Occupy Oakland: Tear gas, arrests in early morning violence
Occupy Oakland turned violent early Thursday morning as police corralled Occupy Oakland protesters in Frank Ogawa Plaza. Some 60 arrests were made.
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One officer at the scene, who declined to be named, told Reuters police had no plans to clear the encampment for the moment.Skip to next paragraph
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On Wednesday evening, an official said maritime operations at the Oakland port, which handles about $39 billion a year in imports and exports, had been "effectively shut down."
Protesters, who streamed across a freeway overpass to gather in front of the port gates, had stood atop tractor-trailers stopped in the middle of the street.
Others climbed onto scaffolding over railroad tracks as a band played a version of the Led Zeppelin song "Whole Lotta Love," using amplifiers powered by stationary bike generators.
"Maritime area operations will resume when it is safe and secure to do so," the port said in a statement. A port spokesman said officials hoped to reopen the facility on Thursday morning.
The atmosphere at the protests turned tense well before police moved in when a protester was apparently struck by a car in downtown Oakland. Acting Oakland Police Chief Howard Jordan later said the pedestrian was taken to a local hospital for treatment of non-life-threatening injuries.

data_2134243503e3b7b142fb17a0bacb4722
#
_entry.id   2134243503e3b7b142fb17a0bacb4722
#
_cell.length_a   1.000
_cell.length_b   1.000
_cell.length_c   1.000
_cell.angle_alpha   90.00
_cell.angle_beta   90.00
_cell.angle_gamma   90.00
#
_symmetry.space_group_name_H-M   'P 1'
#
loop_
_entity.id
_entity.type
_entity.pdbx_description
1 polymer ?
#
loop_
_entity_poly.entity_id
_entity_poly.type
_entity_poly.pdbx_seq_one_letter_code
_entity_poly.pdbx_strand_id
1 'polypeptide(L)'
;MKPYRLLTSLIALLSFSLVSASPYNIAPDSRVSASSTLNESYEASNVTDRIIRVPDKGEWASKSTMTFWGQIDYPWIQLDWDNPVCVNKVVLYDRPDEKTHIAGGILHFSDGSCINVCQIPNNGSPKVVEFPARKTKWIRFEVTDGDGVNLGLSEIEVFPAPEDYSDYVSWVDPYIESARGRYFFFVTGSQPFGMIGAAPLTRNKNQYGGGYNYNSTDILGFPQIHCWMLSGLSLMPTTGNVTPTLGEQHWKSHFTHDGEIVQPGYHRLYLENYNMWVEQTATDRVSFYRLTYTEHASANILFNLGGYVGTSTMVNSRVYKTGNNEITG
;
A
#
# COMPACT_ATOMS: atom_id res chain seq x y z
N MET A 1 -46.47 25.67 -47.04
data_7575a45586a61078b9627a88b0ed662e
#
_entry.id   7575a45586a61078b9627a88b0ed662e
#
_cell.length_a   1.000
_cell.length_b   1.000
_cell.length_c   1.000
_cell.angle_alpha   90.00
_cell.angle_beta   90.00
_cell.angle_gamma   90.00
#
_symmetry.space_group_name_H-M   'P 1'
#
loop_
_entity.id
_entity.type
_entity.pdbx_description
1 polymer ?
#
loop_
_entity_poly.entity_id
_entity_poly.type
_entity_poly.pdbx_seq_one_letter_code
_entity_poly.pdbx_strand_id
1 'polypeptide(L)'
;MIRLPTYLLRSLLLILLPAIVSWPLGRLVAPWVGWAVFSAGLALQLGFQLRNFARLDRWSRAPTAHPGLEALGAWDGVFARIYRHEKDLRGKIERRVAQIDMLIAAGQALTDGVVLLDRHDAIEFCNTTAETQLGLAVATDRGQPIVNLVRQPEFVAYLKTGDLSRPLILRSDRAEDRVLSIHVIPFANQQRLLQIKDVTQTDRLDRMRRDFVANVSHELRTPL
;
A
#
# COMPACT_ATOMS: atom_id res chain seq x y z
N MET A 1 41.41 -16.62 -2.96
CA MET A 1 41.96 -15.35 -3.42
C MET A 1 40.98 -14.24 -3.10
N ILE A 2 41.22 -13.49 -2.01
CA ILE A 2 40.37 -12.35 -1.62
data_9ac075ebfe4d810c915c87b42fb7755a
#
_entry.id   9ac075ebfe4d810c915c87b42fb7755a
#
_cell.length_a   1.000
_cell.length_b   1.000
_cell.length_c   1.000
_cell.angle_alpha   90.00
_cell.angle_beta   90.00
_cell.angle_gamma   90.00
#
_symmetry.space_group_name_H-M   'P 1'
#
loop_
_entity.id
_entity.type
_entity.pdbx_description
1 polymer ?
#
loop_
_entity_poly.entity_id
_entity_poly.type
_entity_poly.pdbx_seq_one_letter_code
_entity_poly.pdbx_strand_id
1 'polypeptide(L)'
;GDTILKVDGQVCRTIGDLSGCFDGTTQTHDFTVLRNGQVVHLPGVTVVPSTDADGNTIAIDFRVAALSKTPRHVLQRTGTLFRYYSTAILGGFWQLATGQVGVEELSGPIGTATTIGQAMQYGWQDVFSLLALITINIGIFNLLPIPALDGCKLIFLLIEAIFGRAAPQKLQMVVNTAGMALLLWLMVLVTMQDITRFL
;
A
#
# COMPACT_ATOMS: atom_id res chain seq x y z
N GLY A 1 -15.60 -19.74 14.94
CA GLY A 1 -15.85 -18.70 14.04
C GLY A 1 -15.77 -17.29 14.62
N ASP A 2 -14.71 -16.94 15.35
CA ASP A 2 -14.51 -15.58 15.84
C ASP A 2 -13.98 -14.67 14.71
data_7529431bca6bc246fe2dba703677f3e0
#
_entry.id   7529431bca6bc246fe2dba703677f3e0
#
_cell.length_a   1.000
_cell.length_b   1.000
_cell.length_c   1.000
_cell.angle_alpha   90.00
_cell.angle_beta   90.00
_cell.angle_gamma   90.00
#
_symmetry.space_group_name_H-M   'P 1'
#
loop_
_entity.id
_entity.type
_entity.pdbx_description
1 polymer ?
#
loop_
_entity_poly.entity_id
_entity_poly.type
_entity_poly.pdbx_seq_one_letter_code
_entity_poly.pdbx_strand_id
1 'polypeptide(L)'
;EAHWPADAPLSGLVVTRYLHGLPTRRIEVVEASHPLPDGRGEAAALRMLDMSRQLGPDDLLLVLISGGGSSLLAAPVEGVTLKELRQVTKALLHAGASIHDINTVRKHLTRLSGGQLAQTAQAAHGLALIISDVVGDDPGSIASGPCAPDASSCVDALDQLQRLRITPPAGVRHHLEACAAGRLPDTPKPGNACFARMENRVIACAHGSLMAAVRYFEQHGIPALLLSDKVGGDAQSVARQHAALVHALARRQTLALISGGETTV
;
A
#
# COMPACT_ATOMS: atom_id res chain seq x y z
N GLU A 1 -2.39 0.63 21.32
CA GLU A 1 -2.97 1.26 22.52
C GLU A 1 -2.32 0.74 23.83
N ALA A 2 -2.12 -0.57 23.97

Small groups were later seen in local TV images running through the streets, trying to start small fires or climbing on top of moving television news vans.
At one point, several people appeared to force open the driver's-side door of a news van, but after a few tense moments the door closed again and the van drove away safely.
Windows were smashed at several Oakland banks and a Whole Foods market, with pictures of the damage posted on Twitter. Jordan blamed the vandalism and unruliness on a small group he identified as anarchists.
The demonstrations centered at Frank Ogawa Plaza, scene of a tug-of-war last week between police who cleared an Occupy Oakland encampment there and protesters who sought to return, and ultimately succeeded in doing so.
Protesters, prior to marching on the port, had also blocked the downtown intersection of 14th street and Broadway, where ex-Marine Scott Olsen was wounded during a clash with police on the night of October 25.
It was the wounding of Olsen, a former Marine turned peace activist who suffered a serious head injury during protests last week, that seemed to galvanize protesters and broadened their complaints to include police brutality.
He remains in an Oakland hospital in fair condition.
Protest organizers say Olsen, 24, was struck by a tear gas canister fired by police. Jordan opened an investigation into the incident but has not said how he believes Olsen was hurt.
(Additional reporting by Dan Whitcomb, Mary Slosson, Steve Gorman, Emmett Berg, Matthew Ward, Bill Rigby and R.T. Watson; Writing by Dan Whitcomb; Editing by Jerry Norton and Cynthia Johnston)